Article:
You may either just say “No” (choosing to define “No” in this context as simply “Not-Yes”); or you may just tell him his question is not meaningful without further clarification. The point is, you don’t tick in a “Yes”, you don’t say you believe in said undefined ampembalanxes. I don’t see why the atheist wouldn’t be content to do the same for the God question.
I don’t think the reasonable atheist has any kind of fixation over God. If people around him stopped going on and on and on about unsupported claims about God, the reasonable atheist would be content to not say anything at all. Let theism disappear completely from the face of the earth; and so will atheism.
If what I’ve tried to convey, in some detail, by those three (overlapping) points above, is what you’re saying here, then I guess we’re in agreement. But if you’re somehow trying to claim that while atheism is an incoherent position, but at the same time theism makes sense to you, then I’m afraid your argument is totally mistaken, and I disagree with you in the strongest possible terms, for reasons already discussed very clearly above.
“Forgetting about that book for a second my view is simple. No matter what you posit ie. cosmos, universe, laws, you have already posited awareness first. You can’t get behind awareness. Whatever you say requires awareness first. Awareness is the First Principle. So I think we can logically say Awareness/Being/Spirit/ is God. You don’t have to question if awareness exists. It exists before anything else possibly can.”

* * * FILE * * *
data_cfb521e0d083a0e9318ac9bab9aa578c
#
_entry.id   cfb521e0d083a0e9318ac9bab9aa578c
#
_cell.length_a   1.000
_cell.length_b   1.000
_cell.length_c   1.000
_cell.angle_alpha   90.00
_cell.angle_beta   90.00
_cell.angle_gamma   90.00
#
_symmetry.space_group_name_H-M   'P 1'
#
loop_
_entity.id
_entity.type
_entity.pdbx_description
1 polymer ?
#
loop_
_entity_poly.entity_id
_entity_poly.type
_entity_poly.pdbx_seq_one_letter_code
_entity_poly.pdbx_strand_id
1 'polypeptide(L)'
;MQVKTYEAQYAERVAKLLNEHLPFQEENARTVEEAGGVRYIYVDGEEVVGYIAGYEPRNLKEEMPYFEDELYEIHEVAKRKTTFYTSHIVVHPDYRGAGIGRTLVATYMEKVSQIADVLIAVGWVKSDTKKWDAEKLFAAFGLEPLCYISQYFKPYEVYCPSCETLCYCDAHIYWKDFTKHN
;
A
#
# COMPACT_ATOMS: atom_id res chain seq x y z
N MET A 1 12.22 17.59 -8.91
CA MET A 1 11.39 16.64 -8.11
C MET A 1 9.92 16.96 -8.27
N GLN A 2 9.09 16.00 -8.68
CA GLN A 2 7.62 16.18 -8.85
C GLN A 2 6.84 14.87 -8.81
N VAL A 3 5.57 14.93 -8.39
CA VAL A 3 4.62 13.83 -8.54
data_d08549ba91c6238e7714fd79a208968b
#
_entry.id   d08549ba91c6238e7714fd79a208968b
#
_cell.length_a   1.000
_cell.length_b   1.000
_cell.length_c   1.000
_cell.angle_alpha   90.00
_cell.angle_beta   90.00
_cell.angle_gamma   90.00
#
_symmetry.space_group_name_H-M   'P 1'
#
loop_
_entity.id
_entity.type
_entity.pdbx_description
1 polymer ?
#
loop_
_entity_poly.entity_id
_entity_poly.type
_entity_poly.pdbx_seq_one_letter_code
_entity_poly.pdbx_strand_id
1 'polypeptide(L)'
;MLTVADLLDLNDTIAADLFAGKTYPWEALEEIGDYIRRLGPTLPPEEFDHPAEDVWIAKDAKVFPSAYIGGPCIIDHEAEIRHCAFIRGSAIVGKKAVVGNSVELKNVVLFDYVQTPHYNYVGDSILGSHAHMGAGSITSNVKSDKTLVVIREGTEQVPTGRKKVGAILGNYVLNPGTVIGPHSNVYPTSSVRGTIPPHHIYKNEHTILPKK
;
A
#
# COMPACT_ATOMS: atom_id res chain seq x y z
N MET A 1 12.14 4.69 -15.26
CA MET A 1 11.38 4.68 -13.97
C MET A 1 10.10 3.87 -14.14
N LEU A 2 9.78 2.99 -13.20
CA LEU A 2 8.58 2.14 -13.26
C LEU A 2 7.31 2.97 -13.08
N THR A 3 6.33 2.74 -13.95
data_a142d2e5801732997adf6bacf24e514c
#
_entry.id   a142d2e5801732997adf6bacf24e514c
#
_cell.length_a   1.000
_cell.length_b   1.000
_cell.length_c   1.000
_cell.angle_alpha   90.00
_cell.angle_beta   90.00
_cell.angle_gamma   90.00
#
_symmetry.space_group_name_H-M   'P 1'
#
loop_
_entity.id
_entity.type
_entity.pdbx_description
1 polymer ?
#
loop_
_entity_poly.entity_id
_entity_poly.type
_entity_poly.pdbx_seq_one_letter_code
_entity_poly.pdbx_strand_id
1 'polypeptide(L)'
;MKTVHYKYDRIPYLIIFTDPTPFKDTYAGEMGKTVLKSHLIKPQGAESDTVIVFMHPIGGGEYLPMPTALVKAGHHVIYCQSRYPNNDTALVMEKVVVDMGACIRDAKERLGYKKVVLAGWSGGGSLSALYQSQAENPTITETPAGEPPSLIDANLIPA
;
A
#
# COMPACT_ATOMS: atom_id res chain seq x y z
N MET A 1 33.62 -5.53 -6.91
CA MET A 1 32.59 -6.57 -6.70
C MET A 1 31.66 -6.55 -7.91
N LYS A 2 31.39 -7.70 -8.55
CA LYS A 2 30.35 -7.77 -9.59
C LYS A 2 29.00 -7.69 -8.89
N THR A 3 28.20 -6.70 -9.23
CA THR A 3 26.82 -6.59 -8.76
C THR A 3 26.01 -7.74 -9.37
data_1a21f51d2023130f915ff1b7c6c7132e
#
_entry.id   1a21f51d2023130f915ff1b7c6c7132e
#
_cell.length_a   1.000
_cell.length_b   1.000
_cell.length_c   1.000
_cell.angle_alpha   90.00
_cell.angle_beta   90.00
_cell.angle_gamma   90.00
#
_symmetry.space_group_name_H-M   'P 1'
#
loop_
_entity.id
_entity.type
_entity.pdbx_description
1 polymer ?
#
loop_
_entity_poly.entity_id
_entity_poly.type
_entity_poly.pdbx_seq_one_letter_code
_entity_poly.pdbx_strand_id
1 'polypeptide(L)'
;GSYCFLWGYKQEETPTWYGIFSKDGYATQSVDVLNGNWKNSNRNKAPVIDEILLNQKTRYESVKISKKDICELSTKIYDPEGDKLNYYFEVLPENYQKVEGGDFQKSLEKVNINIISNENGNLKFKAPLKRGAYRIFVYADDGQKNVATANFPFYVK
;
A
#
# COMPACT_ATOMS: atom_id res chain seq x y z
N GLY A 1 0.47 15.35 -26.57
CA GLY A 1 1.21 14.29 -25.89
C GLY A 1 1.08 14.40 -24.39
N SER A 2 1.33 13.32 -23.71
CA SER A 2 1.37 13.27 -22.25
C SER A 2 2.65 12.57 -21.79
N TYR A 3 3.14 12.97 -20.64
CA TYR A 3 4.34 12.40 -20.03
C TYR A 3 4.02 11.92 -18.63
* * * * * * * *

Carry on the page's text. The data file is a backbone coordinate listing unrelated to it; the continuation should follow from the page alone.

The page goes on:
I don’t see that, at all.
I think you’re conflating two things here: on one hand, what we know about something; and on the other, how we’ve come to know of it.
Sure, as far as the latter, awareness is indeed the first principle. You cannot become aware of some facet of existence without first having become aware in the first place. That’s tautological, absolutely. First principle, as you say.
However, that most certainly does not apply to the thing we’re becoming aware of. Sure, you need to first to become aware in order to become aware of the universe/cosmos. But that is most certainly not to say that awareness itself must first have existed in order for the universe/cosmos to exist or to have come into being.
You’re basically stating the former position, and ending up implying the latter; and this latter position, when you unwrap your implicit argument and look clearly and closely at it, makes absolutely no sense at all, and in fact is plain wrong.
An analogy may make this obvious point doubly clear. Is it necessary for James’s Adam Dalgliesh to be alive in order for him to finally understand who is (or are) the one (or ones) that did away with the publishing magnate, whose murder he’s been investigating? Absolutely, yes.
But that speaks only to Dalgliesh’s personal understanding, and not the subject of his investigation. Dalgliesh’s life, his consciousness if you will, is necessary to his personal understanding of the perpetrator’s identity, yes, absolutely; but his life and/or his consciousness have nothing at all to do with who the perpetrator(s) actually might be.
Of course, as earlier (that is, as with your argument about the semantics around theism and atheism), if you’re merely making the former argument without in fact meaning to slip in, by implication, the latter argument, then once again I don’t disagree with you.
If all you’re saying is that in order for there to be awareness of the universe/cosmos, there must first be awareness --- and if you just stop there, not making any further implicit claims --- then fine, we’re agreed. But that’s just a blindingly obvious truism, an out-and-out tautology, and I don’t see the point of making that argument at all.
Still, and like I said, if you choose to make that focused argument, entirely pointless though that argument seems to me (“pointless” in that it leads nowhere at all, and is most certainly not a refutation of atheism in any shape or form), then okay, I don’t disagree with you.